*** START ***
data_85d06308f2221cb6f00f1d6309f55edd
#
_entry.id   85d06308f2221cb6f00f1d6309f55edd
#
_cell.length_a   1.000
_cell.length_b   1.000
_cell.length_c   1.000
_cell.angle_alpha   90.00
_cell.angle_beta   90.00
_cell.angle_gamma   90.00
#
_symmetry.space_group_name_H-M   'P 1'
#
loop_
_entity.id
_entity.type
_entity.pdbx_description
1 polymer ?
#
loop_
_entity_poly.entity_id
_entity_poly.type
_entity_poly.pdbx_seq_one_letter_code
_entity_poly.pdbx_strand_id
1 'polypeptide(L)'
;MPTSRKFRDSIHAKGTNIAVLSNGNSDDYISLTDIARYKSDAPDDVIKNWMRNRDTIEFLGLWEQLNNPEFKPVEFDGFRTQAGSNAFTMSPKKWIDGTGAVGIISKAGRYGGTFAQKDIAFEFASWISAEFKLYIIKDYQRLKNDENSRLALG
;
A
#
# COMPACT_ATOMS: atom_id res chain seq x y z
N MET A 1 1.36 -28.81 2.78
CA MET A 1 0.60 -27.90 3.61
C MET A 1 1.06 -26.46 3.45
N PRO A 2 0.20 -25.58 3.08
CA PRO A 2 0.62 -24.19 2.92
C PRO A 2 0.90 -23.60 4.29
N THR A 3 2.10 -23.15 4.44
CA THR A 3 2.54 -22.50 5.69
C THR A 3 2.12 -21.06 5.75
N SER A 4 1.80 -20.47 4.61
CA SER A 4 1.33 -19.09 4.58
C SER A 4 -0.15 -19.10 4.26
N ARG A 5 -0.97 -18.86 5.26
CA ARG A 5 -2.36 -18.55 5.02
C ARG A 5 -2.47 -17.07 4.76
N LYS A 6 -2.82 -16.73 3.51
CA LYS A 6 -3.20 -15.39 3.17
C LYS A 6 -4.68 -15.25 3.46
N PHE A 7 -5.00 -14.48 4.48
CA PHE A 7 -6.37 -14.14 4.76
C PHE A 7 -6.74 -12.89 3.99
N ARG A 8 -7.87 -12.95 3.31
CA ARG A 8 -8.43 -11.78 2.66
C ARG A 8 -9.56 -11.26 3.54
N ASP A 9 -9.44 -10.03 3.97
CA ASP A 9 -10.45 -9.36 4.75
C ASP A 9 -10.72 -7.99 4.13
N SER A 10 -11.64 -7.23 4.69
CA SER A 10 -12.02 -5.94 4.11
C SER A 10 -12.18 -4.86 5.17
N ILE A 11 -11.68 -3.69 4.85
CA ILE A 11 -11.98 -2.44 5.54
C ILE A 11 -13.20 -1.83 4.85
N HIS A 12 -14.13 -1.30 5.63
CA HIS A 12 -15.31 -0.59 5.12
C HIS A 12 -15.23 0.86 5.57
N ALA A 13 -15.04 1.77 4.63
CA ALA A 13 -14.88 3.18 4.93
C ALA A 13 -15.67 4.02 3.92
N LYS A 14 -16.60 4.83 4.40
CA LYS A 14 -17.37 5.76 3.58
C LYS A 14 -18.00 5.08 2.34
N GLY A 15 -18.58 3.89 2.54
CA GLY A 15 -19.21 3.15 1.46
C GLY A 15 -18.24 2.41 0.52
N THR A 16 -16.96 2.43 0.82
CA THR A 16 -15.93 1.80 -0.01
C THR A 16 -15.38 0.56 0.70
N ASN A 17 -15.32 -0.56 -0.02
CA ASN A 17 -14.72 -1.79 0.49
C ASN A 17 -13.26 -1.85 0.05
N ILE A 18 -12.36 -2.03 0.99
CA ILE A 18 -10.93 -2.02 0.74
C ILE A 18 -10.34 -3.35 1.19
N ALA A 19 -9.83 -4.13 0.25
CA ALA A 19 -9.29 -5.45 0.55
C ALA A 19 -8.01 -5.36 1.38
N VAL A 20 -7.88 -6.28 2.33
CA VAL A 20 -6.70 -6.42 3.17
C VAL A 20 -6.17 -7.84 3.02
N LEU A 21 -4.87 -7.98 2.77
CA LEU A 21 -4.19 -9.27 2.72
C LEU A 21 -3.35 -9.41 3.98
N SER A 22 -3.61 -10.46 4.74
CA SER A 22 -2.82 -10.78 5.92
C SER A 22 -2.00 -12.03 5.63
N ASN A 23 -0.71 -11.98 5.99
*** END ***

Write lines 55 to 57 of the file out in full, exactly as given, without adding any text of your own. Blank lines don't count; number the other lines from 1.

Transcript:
N ASP A 9 -9.44 -10.03 3.97
CA ASP A 9 -10.45 -9.36 4.75
C ASP A 9 -10.72 -7.99 4.13